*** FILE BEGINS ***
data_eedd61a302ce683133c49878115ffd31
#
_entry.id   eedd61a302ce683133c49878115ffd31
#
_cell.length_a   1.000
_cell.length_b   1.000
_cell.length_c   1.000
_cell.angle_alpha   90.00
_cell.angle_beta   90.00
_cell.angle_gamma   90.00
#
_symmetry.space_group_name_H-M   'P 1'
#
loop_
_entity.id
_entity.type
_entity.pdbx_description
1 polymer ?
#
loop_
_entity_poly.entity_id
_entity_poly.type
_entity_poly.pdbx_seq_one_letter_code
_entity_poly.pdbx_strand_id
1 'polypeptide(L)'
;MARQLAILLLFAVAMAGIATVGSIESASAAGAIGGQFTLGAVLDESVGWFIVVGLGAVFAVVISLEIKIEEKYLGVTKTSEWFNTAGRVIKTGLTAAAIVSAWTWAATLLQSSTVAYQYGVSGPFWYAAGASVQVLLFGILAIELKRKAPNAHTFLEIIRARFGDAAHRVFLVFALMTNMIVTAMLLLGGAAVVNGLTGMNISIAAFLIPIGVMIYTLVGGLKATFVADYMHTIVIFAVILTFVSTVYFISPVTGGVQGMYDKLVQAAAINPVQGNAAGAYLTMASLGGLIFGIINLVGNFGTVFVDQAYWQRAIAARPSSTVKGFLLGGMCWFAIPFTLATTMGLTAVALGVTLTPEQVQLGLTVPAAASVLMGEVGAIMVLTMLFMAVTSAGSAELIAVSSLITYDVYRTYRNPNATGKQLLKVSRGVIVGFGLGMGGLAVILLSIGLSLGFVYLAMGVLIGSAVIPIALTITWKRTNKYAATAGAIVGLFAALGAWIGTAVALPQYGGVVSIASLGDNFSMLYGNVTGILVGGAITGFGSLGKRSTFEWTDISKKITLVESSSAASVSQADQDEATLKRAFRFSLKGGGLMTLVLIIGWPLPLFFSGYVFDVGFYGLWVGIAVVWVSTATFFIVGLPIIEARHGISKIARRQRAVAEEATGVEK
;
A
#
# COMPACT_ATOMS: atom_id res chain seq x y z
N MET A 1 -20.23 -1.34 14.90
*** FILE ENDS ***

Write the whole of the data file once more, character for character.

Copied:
data_eedd61a302ce683133c49878115ffd31
#
_entry.id   eedd61a302ce683133c49878115ffd31
#
_cell.length_a   1.000
_cell.length_b   1.000
_cell.length_c   1.000
_cell.angle_alpha   90.00
_cell.angle_beta   90.00
_cell.angle_gamma   90.00
#
_symmetry.space_group_name_H-M   'P 1'
#
loop_
_entity.id
_entity.type
_entity.pdbx_description
1 polymer ?
#
loop_
_entity_poly.entity_id
_entity_poly.type
_entity_poly.pdbx_seq_one_letter_code
_entity_poly.pdbx_strand_id
1 'polypeptide(L)'
;MARQLAILLLFAVAMAGIATVGSIESASAAGAIGGQFTLGAVLDESVGWFIVVGLGAVFAVVISLEIKIEEKYLGVTKTSEWFNTAGRVIKTGLTAAAIVSAWTWAATLLQSSTVAYQYGVSGPFWYAAGASVQVLLFGILAIELKRKAPNAHTFLEIIRARFGDAAHRVFLVFALMTNMIVTAMLLLGGAAVVNGLTGMNISIAAFLIPIGVMIYTLVGGLKATFVADYMHTIVIFAVILTFVSTVYFISPVTGGVQGMYDKLVQAAAINPVQGNAAGAYLTMASLGGLIFGIINLVGNFGTVFVDQAYWQRAIAARPSSTVKGFLLGGMCWFAIPFTLATTMGLTAVALGVTLTPEQVQLGLTVPAAASVLMGEVGAIMVLTMLFMAVTSAGSAELIAVSSLITYDVYRTYRNPNATGKQLLKVSRGVIVGFGLGMGGLAVILLSIGLSLGFVYLAMGVLIGSAVIPIALTITWKRTNKYAATAGAIVGLFAALGAWIGTAVALPQYGGVVSIASLGDNFSMLYGNVTGILVGGAITGFGSLGKRSTFEWTDISKKITLVESSSAASVSQADQDEATLKRAFRFSLKGGGLMTLVLIIGWPLPLFFSGYVFDVGFYGLWVGIAVVWVSTATFFIVGLPIIEARHGISKIARRQRAVAEEATGVEK
;
A
#
# COMPACT_ATOMS: atom_id res chain seq x y z
N MET A 1 -20.23 -1.34 14.90